Leading Russian opposition politician Boris Y. Nemtsov, a former first deputy prime minister under President Boris Yeltsin, was shot dead on a Moscow street near the Kremlin early Saturday, Russian officials and news agencies reported.More.
A fierce critic of Russian President Vladimir Putin, Nemtsov had been preparing to join an opposition rally Sunday against the Kremlin leader’s backing of separatists in eastern Ukraine, which has brought international sanctions against Russia and sent its economy into a tailspin.
"An unknown person shot and killed Boris Nemtsov on St. Basil’s slope by four shots from a handgun," the Tass news agency quoted an unnamed official as saying. "A team of operatives and investigators is working at spot of the crime."
The Russian Interior Ministry, which oversees police and security operations, later confirmed that Nemtsov had been gunned down in the shadow of St. Basil’s Cathedral on a sidewalk across the street from Red Square.
Television and YouTube video from the scene showed the lifeless body of the 55-year-old politician -- once considered a future Kremlin leader -- sprawled on a sidewalk along the busy thoroughfare in the heart of the Russian capital.
Putin expressed condolences to the family of the slain politician, his spokesman Dmitry Peskov said.
“Putin noted that this was a cruel murder and bears all the signs of a contract killing which appears exclusively provocative,” Peskov told ITAR-TASS.
Nemtsov's close associate and opposition leader Ilya Yashin called the attack on his friend “a political murder.”
“Boris was the most outspoken critic of Putin and the most charismatic leader of the opposition, and his dead body found 100 yards from the Kremlin is a clear message to all the opposition activists and all people who do not support the Kremlin,” Yashin said in an interview with The Times. “This act of political terror is clearly aimed to stun and horrify the opposition to the Putin regime on the eve of the march we will now hold as a mourning march as originally planned on Sunday.”
President Obama condemned the slaying and offered condolences to Nemtsov’s family.
“Nemtsov was a tireless advocate for his country, seeking for his fellow Russian citizens the rights to which all people are entitled,” Obama said in a statement. “I admired Nemtsov’s courageous dedication to the struggle against corruption in Russia and appreciated his willingness to share his candid views with me when we met in Moscow in 2009.”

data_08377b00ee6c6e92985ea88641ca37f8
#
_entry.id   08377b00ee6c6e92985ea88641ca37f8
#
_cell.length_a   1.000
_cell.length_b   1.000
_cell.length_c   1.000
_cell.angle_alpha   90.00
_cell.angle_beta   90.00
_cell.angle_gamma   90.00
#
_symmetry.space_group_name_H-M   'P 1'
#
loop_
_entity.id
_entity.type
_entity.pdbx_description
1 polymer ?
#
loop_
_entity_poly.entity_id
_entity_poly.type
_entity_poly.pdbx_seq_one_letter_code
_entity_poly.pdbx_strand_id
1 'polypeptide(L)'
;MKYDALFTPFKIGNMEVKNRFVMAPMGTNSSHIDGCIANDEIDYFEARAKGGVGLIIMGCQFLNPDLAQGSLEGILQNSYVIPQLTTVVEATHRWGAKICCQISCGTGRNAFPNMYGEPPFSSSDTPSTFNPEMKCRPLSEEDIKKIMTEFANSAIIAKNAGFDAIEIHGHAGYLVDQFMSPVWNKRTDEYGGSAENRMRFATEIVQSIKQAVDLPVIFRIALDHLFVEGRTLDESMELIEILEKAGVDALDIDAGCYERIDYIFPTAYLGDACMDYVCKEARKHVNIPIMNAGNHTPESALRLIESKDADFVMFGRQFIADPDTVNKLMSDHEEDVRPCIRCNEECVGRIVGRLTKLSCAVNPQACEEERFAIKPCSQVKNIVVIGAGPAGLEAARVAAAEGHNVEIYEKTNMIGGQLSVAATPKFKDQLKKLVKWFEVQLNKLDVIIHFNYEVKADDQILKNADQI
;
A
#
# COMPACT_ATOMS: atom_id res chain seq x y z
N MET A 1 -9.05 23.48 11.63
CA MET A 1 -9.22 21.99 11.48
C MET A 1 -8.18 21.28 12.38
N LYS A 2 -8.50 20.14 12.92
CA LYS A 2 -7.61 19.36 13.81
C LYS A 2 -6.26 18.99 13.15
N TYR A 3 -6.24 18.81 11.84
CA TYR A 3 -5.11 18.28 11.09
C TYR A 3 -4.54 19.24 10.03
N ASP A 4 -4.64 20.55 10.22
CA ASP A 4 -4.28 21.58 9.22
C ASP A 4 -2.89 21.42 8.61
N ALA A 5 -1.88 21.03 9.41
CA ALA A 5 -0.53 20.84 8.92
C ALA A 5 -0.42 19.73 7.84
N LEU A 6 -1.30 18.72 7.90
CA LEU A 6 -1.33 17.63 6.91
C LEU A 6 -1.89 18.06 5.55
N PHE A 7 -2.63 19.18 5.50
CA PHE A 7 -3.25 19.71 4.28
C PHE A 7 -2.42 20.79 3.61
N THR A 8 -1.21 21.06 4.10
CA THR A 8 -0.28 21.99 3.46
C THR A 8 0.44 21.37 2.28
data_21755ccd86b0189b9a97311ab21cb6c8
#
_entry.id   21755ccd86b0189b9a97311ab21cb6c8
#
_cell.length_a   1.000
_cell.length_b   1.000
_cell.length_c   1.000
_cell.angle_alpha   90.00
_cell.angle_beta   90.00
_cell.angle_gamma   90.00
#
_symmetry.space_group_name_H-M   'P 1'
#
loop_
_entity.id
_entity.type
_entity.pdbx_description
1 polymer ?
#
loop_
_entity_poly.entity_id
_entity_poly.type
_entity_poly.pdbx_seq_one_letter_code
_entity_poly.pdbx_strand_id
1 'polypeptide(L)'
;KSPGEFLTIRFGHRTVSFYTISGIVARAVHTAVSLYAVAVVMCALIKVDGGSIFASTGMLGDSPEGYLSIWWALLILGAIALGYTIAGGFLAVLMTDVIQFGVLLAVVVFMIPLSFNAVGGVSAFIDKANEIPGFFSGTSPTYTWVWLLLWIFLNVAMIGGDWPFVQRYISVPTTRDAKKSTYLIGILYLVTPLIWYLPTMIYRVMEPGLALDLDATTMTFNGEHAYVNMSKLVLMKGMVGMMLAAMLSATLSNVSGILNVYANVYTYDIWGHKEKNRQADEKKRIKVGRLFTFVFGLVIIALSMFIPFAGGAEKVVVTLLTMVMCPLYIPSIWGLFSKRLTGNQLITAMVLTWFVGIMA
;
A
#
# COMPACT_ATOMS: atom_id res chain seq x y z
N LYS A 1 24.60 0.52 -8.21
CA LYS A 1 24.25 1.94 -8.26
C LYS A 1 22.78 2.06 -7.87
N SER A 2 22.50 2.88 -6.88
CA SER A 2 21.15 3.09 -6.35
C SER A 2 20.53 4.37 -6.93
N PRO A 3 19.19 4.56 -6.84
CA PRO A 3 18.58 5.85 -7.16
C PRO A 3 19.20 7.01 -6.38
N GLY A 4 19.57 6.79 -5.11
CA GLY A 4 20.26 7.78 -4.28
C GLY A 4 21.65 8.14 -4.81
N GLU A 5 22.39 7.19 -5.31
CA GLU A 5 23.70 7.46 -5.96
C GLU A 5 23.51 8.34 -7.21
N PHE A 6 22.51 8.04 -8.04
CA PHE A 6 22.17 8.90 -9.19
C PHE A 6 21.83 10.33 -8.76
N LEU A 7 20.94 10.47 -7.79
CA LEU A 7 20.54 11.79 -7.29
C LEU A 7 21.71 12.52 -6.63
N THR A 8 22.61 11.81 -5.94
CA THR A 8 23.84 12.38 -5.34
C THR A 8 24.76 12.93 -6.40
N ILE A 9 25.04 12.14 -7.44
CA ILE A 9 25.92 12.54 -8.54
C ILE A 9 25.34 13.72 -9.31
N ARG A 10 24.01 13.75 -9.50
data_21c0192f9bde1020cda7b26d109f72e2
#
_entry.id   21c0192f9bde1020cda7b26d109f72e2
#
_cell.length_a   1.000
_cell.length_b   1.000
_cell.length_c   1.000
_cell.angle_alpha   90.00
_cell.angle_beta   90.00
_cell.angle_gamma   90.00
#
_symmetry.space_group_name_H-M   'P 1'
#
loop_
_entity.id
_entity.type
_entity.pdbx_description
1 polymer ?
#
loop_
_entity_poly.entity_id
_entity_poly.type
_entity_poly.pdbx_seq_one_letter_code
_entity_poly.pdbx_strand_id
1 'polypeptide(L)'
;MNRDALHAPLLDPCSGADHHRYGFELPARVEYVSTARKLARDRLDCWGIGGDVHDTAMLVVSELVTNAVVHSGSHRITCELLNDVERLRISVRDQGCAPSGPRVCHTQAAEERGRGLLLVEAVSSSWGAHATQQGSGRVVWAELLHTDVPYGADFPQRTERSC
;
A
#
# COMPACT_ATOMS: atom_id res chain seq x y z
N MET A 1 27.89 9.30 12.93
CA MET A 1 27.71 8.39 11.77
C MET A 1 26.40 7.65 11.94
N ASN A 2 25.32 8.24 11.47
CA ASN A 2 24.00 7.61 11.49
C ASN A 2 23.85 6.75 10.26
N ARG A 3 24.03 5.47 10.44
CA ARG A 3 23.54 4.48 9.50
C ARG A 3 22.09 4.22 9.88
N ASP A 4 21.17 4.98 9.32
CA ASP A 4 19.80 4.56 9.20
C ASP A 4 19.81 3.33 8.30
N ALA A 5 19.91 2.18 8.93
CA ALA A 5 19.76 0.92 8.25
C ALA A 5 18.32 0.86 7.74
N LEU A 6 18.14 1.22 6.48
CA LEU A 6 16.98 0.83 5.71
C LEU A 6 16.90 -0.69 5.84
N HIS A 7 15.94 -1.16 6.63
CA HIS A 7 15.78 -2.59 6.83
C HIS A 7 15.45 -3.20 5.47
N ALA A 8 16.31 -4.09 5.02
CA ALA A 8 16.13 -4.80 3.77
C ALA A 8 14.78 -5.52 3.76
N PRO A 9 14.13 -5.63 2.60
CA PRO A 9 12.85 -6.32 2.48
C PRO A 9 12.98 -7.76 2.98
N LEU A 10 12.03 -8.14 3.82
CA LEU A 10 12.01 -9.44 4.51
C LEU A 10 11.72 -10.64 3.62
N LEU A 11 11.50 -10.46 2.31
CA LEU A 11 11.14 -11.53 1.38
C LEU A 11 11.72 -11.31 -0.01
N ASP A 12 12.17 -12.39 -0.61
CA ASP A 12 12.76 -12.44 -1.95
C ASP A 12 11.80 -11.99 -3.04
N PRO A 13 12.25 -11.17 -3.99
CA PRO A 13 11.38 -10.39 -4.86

Nemtsov ran afoul of Putin's Kremlin administration years ago and had been active with the opposition coalition PARNAS.
A companion who witnessed Nemtsov’s killing was being questioned by police, the official Sputnik news agency reported.
Russia Today television, a pro-Kremlin mouthpiece, said on Twitter that the slaying “could be a provocation,” suggesting that the opposition was responsible for the killing to tarnish the Putin administration.
Pro-democracy allies and world leaders who knew the gregarious and energetic politician expressed horror over the killing that many were inclined to see as an assassination.
“Shock. Boris has been killed. It’s impossible to believe,” Ukrainian President Petro Poroshenko said via Twitter. “I’m certain the killers will be punished. Sooner or later.”
Garry Kasparov, the former world chess champion and another outspoken opponent of Putin, linked Nemtsov’s killing with other violence attributed to the Kremlin and its enforcers.
“[Journalist Anya] Politkovskaya was gunned down. MH17 was shot out of the sky. Now Boris is dead. As always, Kremlin will blame opposition, or CIA, whatever,” Kasparov said via Twitter.
And at BuzzFeed, "Killing Hope In Putin’s Russia." And Memeorandum.